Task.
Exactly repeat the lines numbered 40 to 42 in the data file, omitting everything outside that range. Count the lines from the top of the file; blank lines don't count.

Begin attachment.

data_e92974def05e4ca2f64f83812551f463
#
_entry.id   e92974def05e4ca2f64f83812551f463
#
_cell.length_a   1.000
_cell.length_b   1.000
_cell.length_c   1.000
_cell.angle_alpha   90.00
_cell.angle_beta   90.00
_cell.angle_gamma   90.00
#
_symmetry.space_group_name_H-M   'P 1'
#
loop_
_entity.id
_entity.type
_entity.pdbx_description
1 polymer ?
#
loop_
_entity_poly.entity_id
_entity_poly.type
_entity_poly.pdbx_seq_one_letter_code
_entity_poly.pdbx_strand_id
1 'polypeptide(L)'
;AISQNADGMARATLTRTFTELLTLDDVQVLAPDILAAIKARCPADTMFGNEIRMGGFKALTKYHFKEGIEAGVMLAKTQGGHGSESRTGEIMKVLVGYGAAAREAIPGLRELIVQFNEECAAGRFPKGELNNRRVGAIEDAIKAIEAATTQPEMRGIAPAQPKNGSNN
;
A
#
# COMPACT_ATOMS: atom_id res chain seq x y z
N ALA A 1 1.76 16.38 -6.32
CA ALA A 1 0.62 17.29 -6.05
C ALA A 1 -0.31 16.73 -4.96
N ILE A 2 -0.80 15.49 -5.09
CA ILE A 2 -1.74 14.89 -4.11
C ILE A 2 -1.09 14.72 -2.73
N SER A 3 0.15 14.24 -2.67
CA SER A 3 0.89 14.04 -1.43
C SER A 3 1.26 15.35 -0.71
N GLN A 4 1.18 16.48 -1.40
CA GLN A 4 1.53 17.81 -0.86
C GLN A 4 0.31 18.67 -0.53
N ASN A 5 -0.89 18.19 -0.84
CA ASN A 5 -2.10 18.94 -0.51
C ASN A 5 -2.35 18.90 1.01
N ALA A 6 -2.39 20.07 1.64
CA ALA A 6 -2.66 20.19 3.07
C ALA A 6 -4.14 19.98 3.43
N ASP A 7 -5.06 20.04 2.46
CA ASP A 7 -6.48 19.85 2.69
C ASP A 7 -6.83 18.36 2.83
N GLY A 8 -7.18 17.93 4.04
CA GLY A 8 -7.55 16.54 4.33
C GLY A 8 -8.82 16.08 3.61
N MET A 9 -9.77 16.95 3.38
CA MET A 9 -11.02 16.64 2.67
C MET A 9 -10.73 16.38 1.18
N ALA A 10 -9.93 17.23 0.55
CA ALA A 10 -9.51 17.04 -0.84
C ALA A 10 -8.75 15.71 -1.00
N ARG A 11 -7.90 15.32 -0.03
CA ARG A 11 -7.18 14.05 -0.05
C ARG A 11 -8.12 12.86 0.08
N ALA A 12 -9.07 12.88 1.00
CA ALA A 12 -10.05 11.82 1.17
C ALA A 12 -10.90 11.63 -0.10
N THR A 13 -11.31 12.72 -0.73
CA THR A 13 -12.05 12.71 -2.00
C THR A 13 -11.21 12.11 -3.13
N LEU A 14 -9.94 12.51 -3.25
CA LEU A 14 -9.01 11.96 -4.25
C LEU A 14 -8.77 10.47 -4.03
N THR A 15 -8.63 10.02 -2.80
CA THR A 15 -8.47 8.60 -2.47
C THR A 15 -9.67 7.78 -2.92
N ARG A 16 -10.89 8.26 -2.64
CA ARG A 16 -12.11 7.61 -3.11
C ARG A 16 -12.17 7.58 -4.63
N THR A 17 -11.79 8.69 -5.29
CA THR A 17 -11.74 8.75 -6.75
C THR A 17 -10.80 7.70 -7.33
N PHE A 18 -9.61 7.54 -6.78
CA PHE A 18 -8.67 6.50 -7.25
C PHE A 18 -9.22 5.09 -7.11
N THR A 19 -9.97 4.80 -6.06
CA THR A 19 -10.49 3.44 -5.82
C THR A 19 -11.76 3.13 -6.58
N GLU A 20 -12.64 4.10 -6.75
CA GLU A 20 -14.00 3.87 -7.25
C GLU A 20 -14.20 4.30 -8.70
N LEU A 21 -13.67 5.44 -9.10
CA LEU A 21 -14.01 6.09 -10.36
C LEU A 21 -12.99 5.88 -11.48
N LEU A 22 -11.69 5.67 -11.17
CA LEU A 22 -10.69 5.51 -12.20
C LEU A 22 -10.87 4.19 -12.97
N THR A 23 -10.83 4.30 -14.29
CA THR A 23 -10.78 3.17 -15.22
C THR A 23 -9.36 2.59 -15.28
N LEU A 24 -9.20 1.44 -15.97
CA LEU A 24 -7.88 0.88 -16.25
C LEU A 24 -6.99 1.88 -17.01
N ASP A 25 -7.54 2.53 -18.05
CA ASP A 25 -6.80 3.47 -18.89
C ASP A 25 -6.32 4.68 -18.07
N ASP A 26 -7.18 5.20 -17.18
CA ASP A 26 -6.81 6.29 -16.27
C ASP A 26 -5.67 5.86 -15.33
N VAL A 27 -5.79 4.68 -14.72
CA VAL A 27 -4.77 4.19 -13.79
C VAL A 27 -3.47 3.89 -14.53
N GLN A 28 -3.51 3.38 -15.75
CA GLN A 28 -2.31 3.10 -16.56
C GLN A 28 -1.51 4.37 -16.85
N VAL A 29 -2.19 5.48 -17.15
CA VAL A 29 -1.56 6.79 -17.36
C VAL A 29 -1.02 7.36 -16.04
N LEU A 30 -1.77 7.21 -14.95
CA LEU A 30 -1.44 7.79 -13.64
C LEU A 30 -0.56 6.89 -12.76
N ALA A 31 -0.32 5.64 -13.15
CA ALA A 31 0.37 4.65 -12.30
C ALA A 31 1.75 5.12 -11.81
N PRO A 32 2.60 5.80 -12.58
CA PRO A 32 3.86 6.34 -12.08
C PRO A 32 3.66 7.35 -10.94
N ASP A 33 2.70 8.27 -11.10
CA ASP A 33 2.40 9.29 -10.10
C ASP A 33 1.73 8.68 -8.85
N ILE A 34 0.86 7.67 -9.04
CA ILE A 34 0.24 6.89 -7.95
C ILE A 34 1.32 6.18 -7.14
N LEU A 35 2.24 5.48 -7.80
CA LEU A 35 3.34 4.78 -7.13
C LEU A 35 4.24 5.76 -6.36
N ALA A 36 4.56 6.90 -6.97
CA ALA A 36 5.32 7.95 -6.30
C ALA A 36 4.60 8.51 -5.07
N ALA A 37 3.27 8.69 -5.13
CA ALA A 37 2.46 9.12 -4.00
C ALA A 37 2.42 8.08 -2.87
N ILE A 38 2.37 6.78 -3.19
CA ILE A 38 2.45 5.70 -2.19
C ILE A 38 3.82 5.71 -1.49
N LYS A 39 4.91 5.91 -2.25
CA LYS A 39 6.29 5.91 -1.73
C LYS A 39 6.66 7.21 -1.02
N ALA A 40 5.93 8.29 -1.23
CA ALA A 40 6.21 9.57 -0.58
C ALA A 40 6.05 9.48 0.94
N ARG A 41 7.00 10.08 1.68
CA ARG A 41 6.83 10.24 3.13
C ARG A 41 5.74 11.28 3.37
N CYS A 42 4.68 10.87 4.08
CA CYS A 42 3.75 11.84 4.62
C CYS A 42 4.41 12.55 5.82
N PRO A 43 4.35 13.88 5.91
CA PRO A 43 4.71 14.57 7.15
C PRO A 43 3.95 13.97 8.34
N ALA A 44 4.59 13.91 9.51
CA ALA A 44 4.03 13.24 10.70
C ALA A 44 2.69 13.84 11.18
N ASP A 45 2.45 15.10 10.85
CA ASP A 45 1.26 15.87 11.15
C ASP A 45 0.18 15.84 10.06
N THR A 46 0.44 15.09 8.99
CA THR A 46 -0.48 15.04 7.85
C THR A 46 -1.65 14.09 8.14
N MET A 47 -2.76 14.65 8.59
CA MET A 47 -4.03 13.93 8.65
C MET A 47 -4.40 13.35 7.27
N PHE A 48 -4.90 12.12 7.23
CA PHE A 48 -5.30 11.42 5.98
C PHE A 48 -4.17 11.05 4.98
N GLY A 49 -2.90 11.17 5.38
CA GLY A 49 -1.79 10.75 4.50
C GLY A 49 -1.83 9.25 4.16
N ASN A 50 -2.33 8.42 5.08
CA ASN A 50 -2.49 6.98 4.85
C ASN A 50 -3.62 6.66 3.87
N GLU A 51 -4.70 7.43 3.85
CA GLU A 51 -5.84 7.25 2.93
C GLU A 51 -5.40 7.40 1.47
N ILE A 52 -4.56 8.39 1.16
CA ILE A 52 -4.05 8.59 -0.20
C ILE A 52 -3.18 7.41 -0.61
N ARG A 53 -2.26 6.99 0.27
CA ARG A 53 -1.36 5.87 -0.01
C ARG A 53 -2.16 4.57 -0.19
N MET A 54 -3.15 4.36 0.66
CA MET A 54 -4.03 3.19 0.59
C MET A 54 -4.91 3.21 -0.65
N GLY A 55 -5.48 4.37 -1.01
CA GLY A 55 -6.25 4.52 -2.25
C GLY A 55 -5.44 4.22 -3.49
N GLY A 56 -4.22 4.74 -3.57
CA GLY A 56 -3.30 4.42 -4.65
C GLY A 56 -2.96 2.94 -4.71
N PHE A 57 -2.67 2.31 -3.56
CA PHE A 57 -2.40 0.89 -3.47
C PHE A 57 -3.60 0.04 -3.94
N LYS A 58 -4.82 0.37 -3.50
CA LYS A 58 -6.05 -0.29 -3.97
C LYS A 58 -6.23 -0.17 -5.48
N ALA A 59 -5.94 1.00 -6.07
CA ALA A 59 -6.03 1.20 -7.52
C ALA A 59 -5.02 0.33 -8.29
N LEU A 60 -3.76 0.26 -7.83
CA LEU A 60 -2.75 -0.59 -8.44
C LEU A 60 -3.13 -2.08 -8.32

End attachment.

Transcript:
N GLN A 4 1.18 16.48 -1.40
CA GLN A 4 1.53 17.81 -0.86
C GLN A 4 0.31 18.67 -0.53